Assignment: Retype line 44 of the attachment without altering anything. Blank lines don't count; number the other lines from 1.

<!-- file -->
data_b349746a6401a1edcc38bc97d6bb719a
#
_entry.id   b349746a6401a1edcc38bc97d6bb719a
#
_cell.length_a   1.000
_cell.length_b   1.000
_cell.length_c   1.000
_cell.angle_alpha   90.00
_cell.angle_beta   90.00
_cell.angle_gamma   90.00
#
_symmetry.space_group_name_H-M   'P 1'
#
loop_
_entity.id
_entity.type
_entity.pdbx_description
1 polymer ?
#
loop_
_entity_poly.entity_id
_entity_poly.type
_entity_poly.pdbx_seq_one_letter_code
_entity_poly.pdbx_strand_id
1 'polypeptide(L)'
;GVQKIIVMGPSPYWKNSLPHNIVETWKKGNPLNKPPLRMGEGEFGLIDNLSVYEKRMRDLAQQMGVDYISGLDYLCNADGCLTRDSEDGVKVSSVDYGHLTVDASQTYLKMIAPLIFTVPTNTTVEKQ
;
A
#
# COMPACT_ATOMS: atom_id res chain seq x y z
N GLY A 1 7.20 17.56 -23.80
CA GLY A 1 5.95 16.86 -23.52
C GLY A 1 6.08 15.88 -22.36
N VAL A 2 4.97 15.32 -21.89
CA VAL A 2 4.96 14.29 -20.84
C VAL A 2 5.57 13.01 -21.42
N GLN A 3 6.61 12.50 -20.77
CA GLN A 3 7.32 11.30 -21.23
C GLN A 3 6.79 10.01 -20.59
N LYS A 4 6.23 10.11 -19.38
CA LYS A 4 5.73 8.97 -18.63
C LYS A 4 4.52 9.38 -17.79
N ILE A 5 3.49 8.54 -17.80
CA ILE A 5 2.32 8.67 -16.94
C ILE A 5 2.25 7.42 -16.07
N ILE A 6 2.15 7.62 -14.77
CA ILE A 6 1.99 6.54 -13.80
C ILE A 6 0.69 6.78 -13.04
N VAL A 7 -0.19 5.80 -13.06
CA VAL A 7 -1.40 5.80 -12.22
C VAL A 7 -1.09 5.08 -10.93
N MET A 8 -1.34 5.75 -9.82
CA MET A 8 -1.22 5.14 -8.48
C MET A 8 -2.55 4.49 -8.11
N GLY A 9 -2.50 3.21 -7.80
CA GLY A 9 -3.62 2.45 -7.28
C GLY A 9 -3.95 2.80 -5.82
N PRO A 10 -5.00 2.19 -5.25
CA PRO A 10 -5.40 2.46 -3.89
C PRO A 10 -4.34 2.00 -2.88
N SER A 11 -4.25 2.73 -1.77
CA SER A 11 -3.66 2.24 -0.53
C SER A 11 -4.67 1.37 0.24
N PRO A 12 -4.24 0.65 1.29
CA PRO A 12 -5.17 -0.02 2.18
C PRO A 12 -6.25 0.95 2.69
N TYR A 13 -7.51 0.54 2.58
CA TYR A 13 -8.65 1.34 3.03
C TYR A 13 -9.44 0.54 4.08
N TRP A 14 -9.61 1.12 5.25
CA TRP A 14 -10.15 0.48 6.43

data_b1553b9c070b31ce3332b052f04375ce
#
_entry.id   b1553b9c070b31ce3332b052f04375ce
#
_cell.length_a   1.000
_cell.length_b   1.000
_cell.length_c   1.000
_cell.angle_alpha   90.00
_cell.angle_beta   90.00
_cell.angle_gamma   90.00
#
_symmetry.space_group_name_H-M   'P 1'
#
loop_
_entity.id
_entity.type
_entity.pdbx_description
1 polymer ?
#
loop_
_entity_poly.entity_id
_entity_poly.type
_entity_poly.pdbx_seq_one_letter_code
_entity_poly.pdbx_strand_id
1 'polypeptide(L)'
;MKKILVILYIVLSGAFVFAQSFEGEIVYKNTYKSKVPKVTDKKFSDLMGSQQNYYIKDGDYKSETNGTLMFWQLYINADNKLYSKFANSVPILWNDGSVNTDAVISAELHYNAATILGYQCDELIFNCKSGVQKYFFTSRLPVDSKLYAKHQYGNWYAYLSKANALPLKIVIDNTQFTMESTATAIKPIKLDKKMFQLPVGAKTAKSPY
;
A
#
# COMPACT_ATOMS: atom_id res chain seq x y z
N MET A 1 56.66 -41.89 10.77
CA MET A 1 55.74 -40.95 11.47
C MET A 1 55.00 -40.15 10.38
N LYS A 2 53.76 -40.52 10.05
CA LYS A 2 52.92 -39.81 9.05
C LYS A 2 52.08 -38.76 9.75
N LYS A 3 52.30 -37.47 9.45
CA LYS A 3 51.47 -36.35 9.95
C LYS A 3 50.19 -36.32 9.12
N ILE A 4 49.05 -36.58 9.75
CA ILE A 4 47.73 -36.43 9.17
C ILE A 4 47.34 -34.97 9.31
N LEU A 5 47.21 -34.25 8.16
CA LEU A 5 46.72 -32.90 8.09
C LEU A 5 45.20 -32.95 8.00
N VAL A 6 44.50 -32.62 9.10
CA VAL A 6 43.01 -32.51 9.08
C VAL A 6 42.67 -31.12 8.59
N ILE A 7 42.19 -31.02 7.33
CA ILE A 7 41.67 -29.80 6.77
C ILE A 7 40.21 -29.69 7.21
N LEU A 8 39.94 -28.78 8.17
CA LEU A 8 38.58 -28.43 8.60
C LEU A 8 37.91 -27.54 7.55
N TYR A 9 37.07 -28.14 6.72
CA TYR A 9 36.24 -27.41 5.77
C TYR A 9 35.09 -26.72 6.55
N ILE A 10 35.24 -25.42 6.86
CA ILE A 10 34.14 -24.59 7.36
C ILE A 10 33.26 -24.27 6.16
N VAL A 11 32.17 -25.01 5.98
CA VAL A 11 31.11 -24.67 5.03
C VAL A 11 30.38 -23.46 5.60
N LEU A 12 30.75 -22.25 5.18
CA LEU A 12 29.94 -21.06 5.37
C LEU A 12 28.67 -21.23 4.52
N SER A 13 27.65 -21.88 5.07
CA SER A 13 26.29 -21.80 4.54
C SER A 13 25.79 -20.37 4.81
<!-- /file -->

CA ILE A 5 2.32 8.67 -16.94